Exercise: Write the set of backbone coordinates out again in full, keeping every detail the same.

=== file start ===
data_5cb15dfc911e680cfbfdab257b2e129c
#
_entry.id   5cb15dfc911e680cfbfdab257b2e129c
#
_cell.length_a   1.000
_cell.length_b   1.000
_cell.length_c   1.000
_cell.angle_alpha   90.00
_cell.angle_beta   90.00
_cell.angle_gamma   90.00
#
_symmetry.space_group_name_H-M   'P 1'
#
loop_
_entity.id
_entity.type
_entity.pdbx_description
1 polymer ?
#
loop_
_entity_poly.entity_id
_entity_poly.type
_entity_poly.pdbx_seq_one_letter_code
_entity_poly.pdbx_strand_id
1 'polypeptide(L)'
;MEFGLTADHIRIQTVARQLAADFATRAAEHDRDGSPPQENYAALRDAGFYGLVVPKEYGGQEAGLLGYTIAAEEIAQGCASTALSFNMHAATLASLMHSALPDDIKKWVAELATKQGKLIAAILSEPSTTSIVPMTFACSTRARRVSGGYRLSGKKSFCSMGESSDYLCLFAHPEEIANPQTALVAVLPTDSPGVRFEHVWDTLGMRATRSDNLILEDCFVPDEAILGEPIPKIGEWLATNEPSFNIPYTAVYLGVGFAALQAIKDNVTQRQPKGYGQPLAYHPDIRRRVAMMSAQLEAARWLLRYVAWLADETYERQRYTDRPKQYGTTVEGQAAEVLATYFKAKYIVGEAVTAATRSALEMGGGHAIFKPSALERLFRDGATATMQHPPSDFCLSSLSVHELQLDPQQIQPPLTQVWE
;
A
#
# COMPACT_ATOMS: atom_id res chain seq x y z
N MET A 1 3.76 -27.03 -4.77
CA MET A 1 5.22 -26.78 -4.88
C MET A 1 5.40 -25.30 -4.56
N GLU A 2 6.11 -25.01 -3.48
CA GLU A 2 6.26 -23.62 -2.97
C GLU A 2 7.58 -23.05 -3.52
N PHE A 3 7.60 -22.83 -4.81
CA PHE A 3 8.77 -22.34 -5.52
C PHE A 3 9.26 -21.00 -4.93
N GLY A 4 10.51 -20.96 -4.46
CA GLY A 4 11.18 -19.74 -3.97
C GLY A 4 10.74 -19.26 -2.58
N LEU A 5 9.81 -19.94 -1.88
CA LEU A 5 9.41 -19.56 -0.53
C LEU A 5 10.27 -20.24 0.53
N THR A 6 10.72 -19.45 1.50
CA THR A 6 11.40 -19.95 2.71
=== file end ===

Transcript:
data_5cb15dfc911e680cfbfdab257b2e129c
#
_entry.id   5cb15dfc911e680cfbfdab257b2e129c
#
_cell.length_a   1.000
_cell.length_b   1.000
_cell.length_c   1.000
_cell.angle_alpha   90.00
_cell.angle_beta   90.00
_cell.angle_gamma   90.00
#
_symmetry.space_group_name_H-M   'P 1'
#
loop_
_entity.id
_entity.type
_entity.pdbx_description
1 polymer ?
#
loop_
_entity_poly.entity_id
_entity_poly.type
_entity_poly.pdbx_seq_one_letter_code
_entity_poly.pdbx_strand_id
1 'polypeptide(L)'
;MEFGLTADHIRIQTVARQLAADFATRAAEHDRDGSPPQENYAALRDAGFYGLVVPKEYGGQEAGLLGYTIAAEEIAQGCASTALSFNMHAATLASLMHSALPDDIKKWVAELATKQGKLIAAILSEPSTTSIVPMTFACSTRARRVSGGYRLSGKKSFCSMGESSDYLCLFAHPEEIANPQTALVAVLPTDSPGVRFEHVWDTLGMRATRSDNLILEDCFVPDEAILGEPIPKIGEWLATNEPSFNIPYTAVYLGVGFAALQAIKDNVTQRQPKGYGQPLAYHPDIRRRVAMMSAQLEAARWLLRYVAWLADETYERQRYTDRPKQYGTTVEGQAAEVLATYFKAKYIVGEAVTAATRSALEMGGGHAIFKPSALERLFRDGATATMQHPPSDFCLSSLSVHELQLDPQQIQPPLTQVWE
;
A
#
# COMPACT_ATOMS: atom_id res chain seq x y z
N MET A 1 3.76 -27.03 -4.77
CA MET A 1 5.22 -26.78 -4.88
C MET A 1 5.40 -25.30 -4.56
N GLU A 2 6.11 -25.01 -3.48
CA GLU A 2 6.26 -23.62 -2.97
C GLU A 2 7.58 -23.05 -3.52
N PHE A 3 7.60 -22.83 -4.81
CA PHE A 3 8.77 -22.34 -5.52
C PHE A 3 9.26 -21.00 -4.93
N GLY A 4 10.51 -20.96 -4.46
CA GLY A 4 11.18 -19.74 -3.97
C GLY A 4 10.74 -19.26 -2.58
N LEU A 5 9.81 -19.94 -1.88
CA LEU A 5 9.41 -19.56 -0.53
C LEU A 5 10.27 -20.24 0.53
N THR A 6 10.72 -19.45 1.50
CA THR A 6 11.40 -19.95 2.71